Divorced, beheaded, survived
”Divorced, beheaded, survived” by Robin Black is a short story, which deals with an essential as well as natural - but not least hard aspect of all human lives; namely death. A story about an innocent child’s merciless introduction to adulthood and entlightment, which has effected her in her grown up life resulting in a dissociation from death.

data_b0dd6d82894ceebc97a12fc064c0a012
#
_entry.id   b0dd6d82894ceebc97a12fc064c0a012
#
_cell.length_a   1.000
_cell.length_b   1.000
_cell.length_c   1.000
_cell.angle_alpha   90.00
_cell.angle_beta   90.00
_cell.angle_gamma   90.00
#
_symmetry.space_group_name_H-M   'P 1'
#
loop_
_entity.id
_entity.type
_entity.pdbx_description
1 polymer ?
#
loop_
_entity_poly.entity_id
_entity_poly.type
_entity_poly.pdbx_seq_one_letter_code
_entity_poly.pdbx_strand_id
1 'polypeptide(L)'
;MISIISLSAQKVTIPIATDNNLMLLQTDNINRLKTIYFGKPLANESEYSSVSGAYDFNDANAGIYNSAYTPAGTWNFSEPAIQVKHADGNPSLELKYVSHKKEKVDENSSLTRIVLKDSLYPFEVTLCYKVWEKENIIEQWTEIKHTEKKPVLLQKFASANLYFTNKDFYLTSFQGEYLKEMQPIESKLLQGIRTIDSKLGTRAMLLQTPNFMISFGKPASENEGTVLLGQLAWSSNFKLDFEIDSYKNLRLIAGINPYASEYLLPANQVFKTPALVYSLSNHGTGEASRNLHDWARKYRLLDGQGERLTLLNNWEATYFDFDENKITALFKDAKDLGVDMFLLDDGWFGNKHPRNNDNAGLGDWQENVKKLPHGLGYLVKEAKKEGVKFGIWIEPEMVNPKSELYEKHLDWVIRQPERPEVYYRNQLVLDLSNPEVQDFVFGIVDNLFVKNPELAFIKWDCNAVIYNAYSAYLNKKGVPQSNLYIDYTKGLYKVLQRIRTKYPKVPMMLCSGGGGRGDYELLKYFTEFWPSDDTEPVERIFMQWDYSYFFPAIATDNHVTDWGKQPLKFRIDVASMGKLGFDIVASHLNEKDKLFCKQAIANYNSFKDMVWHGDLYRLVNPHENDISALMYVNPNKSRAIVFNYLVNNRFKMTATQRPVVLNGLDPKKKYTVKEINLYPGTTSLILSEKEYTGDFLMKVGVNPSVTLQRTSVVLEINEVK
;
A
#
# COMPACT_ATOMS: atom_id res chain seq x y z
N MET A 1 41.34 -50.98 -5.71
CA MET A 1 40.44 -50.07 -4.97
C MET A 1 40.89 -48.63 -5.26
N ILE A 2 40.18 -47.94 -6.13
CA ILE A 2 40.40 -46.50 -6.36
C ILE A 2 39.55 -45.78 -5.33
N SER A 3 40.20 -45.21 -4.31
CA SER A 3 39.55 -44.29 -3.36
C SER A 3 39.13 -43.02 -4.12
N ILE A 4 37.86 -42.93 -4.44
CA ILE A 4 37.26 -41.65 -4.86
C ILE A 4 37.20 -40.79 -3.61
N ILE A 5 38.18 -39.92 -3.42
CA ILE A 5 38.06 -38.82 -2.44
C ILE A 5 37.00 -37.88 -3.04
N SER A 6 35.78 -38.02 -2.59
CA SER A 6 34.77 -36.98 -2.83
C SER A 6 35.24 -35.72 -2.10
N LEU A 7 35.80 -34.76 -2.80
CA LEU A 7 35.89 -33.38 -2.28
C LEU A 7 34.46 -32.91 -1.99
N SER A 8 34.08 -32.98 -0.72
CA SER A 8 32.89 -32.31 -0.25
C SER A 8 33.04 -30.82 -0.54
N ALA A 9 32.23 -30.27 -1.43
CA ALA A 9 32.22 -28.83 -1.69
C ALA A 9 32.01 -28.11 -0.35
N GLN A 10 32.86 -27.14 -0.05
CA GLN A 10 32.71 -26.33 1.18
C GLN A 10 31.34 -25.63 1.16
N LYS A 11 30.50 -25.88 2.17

The story starts in medias res as the main character, Sarah reminisces about the spring 1973, where she and her brother, Terry, used to act out the beheading of Anne Boleyn, the second wife of King Henry VIII of England together with some other kids in the neighbourhood. The act always took place in Sarah and Terry’s idyllic backyard and their home was a rendezvous of children. At that time Sarah was only ten and her brother, Terry, twelve. They were innocent and without a care in the world, just starting to find their place in the world – their identities, as following quote states: “Johnny (…) was one of those kids who seemed to know a lot about himself before any of the rest of us had much of a clue of who we were” (p. 2, ll. 29-31). They had not become acquainted with the hard and more complex things in life yet. However we can sense an incipient fascination of death, which they approach through the act. And even though the death scene is absurd, strange and unexplored ground, all the children want to play the role as Anne - including Sarah: “Nothing pleased me more those afternoons than when, as Molly’s axe hit my neck, Johnny Sanderson would burst into spontaneous applause or even sometimes say, “Great, Sarah. Really, really great” (p. 3, ll. 45- 47). But soon Sarah would get acquainted with death in a new and unexpected way as Terry suddenly became sick and passed away at the age of only twelve. And for Sarah as well as the other children, being confronted with death in real life, was not at all like in the act. She had a very hard time coping with the loss of her brother or...
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